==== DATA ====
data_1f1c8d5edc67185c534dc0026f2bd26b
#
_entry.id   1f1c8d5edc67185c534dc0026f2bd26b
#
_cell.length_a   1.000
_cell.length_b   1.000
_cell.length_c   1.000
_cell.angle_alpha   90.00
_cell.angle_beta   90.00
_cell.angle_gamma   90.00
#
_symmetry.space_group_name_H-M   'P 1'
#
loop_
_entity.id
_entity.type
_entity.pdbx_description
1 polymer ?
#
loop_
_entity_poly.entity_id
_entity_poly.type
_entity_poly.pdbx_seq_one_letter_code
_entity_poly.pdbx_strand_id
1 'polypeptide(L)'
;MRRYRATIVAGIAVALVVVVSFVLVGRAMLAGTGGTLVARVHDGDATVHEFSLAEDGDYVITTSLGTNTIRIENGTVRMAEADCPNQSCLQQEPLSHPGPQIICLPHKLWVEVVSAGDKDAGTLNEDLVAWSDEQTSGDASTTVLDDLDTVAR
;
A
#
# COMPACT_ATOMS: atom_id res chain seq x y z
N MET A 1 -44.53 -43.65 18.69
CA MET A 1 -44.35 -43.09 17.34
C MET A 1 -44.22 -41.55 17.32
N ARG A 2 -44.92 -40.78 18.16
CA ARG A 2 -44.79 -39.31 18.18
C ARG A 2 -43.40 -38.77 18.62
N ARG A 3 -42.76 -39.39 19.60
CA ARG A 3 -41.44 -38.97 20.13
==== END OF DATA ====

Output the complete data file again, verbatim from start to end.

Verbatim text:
data_1f1c8d5edc67185c534dc0026f2bd26b
#
_entry.id   1f1c8d5edc67185c534dc0026f2bd26b
#
_cell.length_a   1.000
_cell.length_b   1.000
_cell.length_c   1.000
_cell.angle_alpha   90.00
_cell.angle_beta   90.00
_cell.angle_gamma   90.00
#
_symmetry.space_group_name_H-M   'P 1'
#
loop_
_entity.id
_entity.type
_entity.pdbx_description
1 polymer ?
#
loop_
_entity_poly.entity_id
_entity_poly.type
_entity_poly.pdbx_seq_one_letter_code
_entity_poly.pdbx_strand_id
1 'polypeptide(L)'
;MRRYRATIVAGIAVALVVVVSFVLVGRAMLAGTGGTLVARVHDGDATVHEFSLAEDGDYVITTSLGTNTIRIENGTVRMAEADCPNQSCLQQEPLSHPGPQIICLPHKLWVEVVSAGDKDAGTLNEDLVAWSDEQTSGDASTTVLDDLDTVAR
;
A
#
# COMPACT_ATOMS: atom_id res chain seq x y z
N MET A 1 -44.53 -43.65 18.69
CA MET A 1 -44.35 -43.09 17.34
C MET A 1 -44.22 -41.55 17.32
N ARG A 2 -44.92 -40.78 18.16
CA ARG A 2 -44.79 -39.31 18.18
C ARG A 2 -43.40 -38.77 18.62
N ARG A 3 -42.76 -39.39 19.60
CA ARG A 3 -41.44 -38.97 20.13